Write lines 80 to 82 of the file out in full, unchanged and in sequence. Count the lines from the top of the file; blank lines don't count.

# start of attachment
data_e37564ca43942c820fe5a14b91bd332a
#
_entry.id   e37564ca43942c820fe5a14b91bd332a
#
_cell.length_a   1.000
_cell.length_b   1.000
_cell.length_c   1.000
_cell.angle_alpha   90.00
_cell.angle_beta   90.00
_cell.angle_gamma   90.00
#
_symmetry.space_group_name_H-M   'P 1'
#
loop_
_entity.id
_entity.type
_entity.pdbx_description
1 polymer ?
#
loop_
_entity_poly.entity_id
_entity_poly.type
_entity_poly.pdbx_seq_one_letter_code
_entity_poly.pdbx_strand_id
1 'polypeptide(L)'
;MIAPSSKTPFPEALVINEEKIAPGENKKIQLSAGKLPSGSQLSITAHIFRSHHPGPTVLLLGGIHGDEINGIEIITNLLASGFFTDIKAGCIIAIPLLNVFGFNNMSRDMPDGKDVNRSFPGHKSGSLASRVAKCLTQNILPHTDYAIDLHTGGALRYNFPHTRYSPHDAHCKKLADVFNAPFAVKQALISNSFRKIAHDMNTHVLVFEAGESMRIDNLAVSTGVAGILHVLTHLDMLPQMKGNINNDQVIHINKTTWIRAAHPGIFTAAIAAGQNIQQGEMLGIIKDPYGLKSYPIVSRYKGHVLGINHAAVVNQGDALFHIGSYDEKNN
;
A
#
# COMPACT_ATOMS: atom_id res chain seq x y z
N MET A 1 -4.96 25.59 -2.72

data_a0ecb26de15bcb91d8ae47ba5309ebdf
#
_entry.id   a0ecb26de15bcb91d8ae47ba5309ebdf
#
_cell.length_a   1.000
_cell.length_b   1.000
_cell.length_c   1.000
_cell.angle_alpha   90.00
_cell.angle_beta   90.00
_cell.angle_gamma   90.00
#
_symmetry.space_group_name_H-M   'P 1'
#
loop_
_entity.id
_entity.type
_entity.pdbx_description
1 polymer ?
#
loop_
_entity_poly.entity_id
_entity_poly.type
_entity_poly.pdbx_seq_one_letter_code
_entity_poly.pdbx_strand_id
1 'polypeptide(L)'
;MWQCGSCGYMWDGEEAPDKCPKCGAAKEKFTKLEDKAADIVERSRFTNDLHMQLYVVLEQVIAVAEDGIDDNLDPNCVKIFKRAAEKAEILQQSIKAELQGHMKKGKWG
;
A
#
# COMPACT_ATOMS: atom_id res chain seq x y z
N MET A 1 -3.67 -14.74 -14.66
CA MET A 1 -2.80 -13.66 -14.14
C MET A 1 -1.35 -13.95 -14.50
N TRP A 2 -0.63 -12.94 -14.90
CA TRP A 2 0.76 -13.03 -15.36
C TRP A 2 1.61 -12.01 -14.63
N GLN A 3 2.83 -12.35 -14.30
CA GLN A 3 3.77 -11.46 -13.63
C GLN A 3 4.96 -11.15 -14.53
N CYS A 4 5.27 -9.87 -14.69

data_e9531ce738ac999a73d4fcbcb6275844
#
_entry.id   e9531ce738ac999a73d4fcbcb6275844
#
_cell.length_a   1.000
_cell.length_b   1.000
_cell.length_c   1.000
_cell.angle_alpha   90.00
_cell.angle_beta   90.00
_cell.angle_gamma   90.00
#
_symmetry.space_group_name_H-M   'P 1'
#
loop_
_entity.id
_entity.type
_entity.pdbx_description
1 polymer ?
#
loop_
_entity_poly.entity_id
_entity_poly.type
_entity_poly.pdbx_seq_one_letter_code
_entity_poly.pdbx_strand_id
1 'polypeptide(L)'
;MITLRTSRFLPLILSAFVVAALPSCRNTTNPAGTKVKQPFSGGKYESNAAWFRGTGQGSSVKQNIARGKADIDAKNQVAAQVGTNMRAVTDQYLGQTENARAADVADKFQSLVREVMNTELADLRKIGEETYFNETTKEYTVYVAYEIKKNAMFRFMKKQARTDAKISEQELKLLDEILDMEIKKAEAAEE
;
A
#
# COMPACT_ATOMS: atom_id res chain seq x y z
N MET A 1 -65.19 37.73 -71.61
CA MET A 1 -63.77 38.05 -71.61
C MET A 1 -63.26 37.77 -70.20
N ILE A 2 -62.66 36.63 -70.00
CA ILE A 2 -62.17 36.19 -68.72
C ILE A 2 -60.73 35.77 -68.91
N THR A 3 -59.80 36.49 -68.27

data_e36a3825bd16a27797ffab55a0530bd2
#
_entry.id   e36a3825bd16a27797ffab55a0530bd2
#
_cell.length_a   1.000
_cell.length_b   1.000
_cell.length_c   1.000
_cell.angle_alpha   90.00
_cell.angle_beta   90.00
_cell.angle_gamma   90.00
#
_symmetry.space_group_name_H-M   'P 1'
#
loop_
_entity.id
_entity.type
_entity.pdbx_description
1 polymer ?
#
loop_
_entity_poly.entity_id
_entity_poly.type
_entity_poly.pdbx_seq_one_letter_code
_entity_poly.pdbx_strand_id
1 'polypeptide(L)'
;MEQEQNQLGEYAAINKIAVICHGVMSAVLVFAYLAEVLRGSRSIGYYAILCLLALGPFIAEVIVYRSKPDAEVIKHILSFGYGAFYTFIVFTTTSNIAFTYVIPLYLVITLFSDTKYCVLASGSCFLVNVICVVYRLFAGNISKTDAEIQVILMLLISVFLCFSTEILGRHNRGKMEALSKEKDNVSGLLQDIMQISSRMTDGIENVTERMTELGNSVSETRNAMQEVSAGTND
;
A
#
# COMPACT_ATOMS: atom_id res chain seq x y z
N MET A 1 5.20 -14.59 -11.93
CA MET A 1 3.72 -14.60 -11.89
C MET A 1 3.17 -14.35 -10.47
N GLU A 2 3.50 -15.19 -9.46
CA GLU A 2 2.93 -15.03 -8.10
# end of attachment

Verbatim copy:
_cell.angle_beta   90.00
_cell.angle_gamma   90.00
#